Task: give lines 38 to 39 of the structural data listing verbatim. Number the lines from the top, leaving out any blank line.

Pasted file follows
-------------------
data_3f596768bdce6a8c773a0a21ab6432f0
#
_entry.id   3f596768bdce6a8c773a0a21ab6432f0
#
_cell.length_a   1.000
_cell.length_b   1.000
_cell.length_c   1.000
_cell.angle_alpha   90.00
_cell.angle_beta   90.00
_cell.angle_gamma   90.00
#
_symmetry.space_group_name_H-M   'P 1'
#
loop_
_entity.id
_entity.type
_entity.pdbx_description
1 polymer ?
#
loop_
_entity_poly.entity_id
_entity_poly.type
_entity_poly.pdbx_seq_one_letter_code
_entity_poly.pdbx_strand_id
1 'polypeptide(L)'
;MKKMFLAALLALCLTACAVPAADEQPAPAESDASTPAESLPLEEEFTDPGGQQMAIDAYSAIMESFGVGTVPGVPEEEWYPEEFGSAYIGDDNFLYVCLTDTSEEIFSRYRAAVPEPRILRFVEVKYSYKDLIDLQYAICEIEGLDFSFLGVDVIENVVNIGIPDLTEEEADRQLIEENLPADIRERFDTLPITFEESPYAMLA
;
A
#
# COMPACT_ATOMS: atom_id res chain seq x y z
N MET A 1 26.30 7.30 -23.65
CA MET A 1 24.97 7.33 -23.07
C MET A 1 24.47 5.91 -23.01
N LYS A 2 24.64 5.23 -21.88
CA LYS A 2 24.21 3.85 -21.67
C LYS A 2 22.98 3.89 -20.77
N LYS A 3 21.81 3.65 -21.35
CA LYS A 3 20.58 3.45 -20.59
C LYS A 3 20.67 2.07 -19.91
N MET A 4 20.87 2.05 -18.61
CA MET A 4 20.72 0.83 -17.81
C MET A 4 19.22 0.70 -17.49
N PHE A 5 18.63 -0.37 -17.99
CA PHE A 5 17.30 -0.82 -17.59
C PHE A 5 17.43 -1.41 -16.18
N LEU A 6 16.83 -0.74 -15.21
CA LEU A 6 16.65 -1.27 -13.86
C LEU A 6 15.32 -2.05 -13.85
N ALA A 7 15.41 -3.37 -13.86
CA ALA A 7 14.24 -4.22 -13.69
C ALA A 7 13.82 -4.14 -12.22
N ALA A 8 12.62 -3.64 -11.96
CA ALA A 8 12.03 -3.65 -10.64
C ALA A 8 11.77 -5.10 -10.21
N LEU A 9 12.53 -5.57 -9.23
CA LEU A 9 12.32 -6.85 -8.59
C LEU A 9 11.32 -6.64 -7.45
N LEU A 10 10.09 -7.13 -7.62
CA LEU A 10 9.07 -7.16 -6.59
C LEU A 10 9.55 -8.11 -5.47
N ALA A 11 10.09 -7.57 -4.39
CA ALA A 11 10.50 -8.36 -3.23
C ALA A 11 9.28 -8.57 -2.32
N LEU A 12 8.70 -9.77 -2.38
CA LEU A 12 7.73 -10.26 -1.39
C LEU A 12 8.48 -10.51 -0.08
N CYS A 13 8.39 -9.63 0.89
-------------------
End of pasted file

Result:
CA LYS A 3 20.58 3.45 -20.59
C LYS A 3 20.67 2.07 -19.91